China

SINGAPORE — Chinese film has entered a new era in the past 12 months, with growing success for local movies and an increasing emphasis on meeting audience demands. But top producers also described the China market as “at its most chaotic ever.”

Speaking at the ScreenSingapore convention Thursday at a seminar organized in association with Village Roadshow Entertainment Group Asia, producers Shi Nansun and Ellen Eliasoph both used the word “chaotic” to describe a market where production numbers have grown roughly eightfold since deregulation of the sector in 2001 and where box office and exhibition have grown even faster.

Shi, who recently produced hit “Young Detective Dee: Rise of the Sea Dragon,” said that there is a severe shortage of experienced production executives, especially first assistant directors. “Talent doesn’t grow on trees,” she said. “The rising production numbers mean that we have to employ people who are not as skilled as they should be in their position,” she said, and explained that key staff then need more assistants to do the job, thus driving up the overall cost of production.

“I have very mixed feelings about working in China right now. There are weaknesses in marketing, delivery, financing and international sales. Why are directors still cutting their own trailers and designing their posters?,” Shi said.

“People expect crews to be less expensive in China than elsewhere. But it is not true,” said Ellen Eliasoph, head of VREGA, which has had a string of hits since setting up in China two years ago.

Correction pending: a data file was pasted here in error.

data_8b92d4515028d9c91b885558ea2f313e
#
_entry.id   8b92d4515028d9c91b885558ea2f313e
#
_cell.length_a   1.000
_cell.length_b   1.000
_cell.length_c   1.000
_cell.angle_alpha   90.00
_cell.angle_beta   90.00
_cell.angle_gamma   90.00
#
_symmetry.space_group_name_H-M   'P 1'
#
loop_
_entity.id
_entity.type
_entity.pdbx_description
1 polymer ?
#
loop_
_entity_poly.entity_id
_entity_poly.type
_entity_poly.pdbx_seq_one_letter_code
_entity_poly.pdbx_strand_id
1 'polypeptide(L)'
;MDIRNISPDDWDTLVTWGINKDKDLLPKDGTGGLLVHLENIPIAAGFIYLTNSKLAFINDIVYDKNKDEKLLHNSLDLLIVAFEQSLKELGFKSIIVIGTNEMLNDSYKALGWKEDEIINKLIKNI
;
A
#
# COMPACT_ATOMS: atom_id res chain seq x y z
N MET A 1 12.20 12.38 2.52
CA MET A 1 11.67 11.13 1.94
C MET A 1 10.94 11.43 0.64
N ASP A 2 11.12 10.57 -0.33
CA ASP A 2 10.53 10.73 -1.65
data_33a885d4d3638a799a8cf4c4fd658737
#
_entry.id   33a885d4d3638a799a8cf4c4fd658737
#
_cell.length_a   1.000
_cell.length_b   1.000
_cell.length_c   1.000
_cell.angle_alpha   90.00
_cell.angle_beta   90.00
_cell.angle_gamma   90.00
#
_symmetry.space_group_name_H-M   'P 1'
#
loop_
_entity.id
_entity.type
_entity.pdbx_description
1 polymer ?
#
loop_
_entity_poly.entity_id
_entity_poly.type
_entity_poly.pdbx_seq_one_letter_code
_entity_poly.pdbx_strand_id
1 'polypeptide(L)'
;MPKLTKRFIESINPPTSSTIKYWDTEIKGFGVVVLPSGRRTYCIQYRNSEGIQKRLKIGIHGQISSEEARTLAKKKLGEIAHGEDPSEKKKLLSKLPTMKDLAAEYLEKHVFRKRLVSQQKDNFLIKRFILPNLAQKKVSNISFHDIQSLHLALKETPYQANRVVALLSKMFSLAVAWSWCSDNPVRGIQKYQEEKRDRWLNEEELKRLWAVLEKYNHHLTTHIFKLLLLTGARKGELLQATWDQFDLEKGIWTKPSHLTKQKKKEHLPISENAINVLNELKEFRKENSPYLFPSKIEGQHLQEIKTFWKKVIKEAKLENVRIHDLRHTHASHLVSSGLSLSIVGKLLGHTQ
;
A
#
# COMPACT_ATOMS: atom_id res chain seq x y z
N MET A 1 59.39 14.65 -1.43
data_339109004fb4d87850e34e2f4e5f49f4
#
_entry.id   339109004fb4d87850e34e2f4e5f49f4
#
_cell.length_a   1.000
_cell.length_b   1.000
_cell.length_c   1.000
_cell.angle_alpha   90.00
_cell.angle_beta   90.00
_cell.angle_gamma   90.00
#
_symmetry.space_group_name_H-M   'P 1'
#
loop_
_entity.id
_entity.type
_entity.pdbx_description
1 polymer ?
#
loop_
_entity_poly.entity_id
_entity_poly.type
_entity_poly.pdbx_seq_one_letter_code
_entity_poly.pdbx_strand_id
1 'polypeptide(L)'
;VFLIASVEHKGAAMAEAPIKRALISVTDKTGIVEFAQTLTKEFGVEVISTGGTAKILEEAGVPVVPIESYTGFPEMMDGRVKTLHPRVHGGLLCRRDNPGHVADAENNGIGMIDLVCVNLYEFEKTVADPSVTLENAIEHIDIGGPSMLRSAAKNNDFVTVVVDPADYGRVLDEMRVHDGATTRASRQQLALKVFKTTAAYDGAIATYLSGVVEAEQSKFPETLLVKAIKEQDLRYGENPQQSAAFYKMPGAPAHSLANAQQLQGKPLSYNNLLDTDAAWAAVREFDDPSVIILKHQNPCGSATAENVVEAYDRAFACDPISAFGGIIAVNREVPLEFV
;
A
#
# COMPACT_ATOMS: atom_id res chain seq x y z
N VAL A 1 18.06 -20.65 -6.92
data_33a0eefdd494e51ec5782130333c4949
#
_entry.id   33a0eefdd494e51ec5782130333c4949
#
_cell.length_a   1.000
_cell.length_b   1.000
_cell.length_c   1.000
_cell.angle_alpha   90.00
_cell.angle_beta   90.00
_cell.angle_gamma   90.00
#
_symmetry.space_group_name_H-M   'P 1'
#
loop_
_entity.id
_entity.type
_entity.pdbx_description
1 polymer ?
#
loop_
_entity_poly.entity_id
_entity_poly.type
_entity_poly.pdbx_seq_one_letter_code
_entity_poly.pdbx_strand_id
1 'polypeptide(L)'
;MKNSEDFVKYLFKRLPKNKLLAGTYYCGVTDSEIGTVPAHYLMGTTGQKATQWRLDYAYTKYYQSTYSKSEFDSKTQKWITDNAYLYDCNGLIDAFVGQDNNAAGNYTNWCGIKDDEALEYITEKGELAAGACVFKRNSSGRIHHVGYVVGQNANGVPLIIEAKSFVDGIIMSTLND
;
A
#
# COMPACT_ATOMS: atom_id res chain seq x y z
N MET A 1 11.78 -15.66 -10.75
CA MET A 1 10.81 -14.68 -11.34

“In Hollywood, Hong Kong or Bollywood you can find three generations of costume or props makers. In China it is new. So you end up having to bring people in from outside, having to pay for places for them to live and adding taxes.”

“Chinese companies need to learn to get up to standard with IP concepts like completion bonds, errors and omissions insurance and chain of title. They need to be able to own the IP [if not for the domestic Chinese market] otherwise they simply will not be able to have it acquired internationally.

“It is chaotic because there is so much money sloshing around,” said Eliasoph.

The two veterans both said that rich tycoons continue to enter the market offering to finance productions by new directors, though many fail to have the patience to see a film all the way through to completion and release. When that happens the projects then come back into play and seek out the experienced producers.

“It is very hard to turn down these moguls and their money, you have to show face [respect],” said Shi. “Just the other day I had to turn down a man who owned a huge chain of foot massage parlors. I don’t have anything against foot massages, but I just didn’t think it right for the film.”

“Ultimately there will be five or six significant local companies and some embedded international firms,” said Eliasoph. “They are actually running it as a business, they are more responsible and in time will pull away from the rest.”

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